most storied careers of any quarterback in league history.

And high scores haven’t been an indicator of success in
the league, either. In 1998, Ryan Leaf scored a 27, six
points better than average. And he’s proven, even well
after his playing days, that he’s one of the biggest
boneheads ever to put on a helmet.

In other words, this test doesn’t mean anything in terms
of how a player is going to perform at the highest level
of football. The point being, individual teams have been
armed with the information on players’ scores and have the
final say on whether or not to draft them.

Early in my media career, I had the pleasure of working
with Mike Golic, who’s now of course half of the popular
Mike & Mike Show on ESPN Radio. Golic also enjoyed a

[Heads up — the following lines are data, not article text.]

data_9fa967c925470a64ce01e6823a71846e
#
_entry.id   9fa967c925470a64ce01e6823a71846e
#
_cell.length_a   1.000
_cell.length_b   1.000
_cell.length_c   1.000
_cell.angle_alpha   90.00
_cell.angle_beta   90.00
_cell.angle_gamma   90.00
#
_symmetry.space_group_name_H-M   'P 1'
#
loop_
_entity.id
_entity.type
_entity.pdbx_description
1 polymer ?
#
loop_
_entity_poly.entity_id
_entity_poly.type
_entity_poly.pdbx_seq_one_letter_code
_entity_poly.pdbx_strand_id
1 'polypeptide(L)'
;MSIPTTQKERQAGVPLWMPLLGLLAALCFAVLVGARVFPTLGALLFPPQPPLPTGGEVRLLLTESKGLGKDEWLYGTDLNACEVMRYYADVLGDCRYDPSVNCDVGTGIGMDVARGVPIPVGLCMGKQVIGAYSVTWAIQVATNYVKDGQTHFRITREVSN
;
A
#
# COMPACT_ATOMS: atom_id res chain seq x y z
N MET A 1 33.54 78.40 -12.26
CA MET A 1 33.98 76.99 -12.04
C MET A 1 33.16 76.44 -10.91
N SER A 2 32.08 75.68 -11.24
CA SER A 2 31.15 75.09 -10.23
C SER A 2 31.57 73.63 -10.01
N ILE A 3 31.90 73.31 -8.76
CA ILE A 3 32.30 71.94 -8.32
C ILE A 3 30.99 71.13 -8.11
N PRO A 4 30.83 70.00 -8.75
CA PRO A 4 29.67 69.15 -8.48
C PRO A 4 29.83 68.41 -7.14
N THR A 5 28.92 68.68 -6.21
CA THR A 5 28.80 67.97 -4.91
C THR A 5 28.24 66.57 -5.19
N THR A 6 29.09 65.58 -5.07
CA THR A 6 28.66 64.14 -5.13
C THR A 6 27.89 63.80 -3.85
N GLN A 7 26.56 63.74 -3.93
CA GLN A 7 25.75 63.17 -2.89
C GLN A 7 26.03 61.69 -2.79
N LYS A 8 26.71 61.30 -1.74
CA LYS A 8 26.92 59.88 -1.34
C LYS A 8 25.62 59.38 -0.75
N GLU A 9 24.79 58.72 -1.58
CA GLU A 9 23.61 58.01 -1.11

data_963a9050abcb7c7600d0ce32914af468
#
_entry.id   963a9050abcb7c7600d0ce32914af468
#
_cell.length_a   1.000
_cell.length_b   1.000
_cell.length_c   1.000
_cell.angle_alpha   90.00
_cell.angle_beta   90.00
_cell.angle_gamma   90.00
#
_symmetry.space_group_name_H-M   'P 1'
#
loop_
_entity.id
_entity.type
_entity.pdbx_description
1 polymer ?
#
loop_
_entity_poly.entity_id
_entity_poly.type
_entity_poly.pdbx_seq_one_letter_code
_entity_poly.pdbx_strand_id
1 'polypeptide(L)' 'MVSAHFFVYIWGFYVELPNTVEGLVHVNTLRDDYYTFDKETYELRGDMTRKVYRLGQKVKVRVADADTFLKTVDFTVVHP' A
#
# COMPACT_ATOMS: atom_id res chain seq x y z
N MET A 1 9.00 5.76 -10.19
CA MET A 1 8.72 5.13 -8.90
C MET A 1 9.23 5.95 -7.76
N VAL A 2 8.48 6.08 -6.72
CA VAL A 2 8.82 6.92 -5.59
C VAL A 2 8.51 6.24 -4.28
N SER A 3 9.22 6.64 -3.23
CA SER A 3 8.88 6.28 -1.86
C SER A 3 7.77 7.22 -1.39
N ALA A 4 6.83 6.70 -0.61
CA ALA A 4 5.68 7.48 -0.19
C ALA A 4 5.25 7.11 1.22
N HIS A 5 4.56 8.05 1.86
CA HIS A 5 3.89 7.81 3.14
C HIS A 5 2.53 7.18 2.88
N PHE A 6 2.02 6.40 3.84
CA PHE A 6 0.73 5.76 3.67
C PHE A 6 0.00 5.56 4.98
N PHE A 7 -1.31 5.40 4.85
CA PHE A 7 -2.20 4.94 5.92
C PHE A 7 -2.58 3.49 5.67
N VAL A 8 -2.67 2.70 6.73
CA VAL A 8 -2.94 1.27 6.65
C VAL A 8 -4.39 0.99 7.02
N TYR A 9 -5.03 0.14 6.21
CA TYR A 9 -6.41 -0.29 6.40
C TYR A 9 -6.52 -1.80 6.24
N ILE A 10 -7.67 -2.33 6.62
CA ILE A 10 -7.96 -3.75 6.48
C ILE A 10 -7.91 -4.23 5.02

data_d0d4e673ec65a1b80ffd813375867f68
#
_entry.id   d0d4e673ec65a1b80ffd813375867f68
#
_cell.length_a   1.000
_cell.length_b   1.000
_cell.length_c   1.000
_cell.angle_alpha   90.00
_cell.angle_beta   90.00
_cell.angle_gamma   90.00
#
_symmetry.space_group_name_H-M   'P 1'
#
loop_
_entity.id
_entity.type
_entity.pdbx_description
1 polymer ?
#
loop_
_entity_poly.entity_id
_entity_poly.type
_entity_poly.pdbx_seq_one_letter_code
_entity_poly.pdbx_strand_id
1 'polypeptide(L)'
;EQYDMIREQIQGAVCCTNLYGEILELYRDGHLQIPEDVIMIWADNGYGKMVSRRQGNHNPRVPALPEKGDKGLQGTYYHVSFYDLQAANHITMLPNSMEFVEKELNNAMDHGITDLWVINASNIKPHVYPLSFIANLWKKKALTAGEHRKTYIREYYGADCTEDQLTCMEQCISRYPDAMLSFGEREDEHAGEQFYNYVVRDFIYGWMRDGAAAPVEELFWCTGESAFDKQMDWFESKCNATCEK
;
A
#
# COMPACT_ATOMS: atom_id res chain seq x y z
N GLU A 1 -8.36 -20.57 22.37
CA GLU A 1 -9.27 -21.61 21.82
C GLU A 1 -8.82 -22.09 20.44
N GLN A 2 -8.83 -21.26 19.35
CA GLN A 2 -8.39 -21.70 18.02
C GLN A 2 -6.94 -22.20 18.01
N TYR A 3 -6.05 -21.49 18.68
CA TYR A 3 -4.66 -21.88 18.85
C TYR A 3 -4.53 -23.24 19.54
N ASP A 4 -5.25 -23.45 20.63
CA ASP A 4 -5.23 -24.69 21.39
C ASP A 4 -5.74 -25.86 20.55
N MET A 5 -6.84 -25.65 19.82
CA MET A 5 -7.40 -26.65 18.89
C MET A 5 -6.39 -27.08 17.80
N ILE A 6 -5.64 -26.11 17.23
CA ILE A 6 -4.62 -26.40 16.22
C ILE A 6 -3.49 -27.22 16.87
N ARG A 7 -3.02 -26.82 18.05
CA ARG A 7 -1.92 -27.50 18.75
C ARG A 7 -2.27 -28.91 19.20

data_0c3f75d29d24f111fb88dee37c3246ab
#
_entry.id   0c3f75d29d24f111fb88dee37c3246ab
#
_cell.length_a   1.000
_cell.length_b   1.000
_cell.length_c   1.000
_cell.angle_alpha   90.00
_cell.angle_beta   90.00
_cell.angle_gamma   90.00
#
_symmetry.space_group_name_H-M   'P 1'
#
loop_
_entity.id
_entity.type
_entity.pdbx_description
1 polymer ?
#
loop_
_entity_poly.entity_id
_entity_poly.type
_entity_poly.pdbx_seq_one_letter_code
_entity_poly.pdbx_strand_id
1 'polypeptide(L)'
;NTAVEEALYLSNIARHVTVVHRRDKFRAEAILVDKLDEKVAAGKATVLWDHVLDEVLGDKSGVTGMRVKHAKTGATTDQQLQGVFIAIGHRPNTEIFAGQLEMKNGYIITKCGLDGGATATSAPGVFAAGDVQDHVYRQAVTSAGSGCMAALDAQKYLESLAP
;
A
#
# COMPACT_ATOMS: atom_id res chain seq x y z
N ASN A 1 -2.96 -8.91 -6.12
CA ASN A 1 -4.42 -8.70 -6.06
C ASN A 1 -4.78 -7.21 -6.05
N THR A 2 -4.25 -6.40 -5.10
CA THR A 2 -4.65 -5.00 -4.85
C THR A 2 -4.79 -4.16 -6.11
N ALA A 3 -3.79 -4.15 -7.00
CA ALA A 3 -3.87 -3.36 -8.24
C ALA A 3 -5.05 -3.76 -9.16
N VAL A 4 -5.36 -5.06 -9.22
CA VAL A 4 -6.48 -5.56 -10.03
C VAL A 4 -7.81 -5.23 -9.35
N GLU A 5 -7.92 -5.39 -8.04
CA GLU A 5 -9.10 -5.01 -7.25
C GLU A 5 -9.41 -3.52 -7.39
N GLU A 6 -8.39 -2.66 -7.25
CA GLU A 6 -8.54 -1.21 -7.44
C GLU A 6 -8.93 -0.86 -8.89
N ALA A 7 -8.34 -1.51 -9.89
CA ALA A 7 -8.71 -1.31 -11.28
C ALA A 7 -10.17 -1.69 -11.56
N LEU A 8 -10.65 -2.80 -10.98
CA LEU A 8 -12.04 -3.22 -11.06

colorful 8-year career in the NFL and was part of one of
the most feared defensive lines in history with the
Philadelphia Eagles in the mid-90’s.

He talked frequently about his father’s advice to him when
preparing for the NFL Scouting Combine. “Do they have a
bench press at the 50-yard line on Sundays?” his father
would ask. “Then, don’t worry about it.”

The same can be said for the Wonderlic. And maybe Morris
Claiborne had that attitude when he took the test. Maybe
he didn’t prepare for it. Or maybe, he just botched it.

Whatever the reason, it’s not fair to Claiborne or others
to have their test results leaked or reported —
especially when they’re not even football-related.

Football players
play on Sundays. Intelligent quotient and problem-
skills still aren’t the deciding factors in whether or not
a rush end can win a one-on-one matchup against a left
tackle or be able to run stride-for-stride with an All-Pro
wide receiver.

I’m not saying that teams shouldn’t issue the test and
have access to the results. It’s their money, and they
should be able to use as many methods as they can to
determine whether or not to employ a player.

Why must these test scores leak out publicly? Do they
even matter?

But there are certain things that the general public and